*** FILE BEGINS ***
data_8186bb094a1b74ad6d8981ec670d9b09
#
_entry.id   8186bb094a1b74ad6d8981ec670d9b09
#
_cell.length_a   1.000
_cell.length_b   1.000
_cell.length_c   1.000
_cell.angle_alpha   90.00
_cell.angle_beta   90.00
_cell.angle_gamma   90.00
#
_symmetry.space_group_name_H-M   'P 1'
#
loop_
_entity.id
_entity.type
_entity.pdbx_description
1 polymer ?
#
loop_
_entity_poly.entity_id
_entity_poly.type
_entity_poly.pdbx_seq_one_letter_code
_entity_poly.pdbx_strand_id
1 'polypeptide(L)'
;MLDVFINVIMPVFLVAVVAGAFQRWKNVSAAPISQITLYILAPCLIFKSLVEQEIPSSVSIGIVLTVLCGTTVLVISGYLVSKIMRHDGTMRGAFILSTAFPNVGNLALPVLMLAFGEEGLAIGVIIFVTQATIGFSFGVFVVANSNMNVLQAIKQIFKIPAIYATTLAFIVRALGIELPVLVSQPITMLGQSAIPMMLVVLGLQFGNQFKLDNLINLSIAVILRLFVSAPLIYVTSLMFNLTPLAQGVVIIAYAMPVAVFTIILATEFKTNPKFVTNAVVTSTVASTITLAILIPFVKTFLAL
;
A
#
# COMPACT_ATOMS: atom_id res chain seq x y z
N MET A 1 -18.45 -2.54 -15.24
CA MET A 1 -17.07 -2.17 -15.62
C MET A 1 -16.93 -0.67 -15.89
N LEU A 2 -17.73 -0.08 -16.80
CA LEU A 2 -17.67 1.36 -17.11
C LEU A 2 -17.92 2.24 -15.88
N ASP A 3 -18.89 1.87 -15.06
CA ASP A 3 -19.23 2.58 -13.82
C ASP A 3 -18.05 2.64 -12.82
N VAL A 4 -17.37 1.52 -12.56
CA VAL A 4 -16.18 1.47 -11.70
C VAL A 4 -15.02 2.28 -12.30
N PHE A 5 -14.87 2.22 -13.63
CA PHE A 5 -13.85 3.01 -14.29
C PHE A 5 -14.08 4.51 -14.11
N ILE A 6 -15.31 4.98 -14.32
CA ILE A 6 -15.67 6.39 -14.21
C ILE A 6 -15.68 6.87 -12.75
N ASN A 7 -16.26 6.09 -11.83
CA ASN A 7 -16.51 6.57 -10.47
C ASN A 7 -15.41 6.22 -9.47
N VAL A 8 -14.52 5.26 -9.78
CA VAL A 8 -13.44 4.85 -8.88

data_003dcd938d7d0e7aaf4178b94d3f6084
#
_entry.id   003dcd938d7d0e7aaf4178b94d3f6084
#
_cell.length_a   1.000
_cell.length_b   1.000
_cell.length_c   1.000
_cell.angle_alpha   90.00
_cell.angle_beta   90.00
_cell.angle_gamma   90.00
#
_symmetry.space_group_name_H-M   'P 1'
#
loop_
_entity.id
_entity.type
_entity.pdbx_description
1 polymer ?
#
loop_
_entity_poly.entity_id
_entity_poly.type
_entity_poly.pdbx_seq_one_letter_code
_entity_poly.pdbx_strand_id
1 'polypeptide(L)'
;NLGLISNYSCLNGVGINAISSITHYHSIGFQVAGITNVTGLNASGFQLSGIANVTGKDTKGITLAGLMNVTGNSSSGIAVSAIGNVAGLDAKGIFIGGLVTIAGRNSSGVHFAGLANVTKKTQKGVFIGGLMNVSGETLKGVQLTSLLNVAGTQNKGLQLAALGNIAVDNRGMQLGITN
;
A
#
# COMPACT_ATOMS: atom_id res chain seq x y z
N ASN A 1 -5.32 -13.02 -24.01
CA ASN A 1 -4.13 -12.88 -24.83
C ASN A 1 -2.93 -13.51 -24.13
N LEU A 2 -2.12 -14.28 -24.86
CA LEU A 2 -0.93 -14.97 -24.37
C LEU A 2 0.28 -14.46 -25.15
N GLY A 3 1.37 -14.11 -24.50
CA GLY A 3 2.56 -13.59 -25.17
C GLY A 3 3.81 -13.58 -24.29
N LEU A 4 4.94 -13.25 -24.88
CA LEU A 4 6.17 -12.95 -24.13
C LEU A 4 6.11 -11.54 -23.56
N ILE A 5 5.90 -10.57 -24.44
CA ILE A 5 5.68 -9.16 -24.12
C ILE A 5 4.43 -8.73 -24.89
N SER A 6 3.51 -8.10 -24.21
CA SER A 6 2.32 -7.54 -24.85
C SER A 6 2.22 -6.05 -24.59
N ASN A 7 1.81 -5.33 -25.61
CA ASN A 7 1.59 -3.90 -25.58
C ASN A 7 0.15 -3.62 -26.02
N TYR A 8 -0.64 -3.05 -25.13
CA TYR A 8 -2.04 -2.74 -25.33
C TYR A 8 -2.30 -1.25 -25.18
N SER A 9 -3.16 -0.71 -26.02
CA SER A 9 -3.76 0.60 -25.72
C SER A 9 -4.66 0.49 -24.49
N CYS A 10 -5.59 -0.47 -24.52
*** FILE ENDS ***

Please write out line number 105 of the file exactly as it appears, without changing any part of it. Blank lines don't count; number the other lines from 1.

N TYR A 8 -0.64 -3.05 -25.13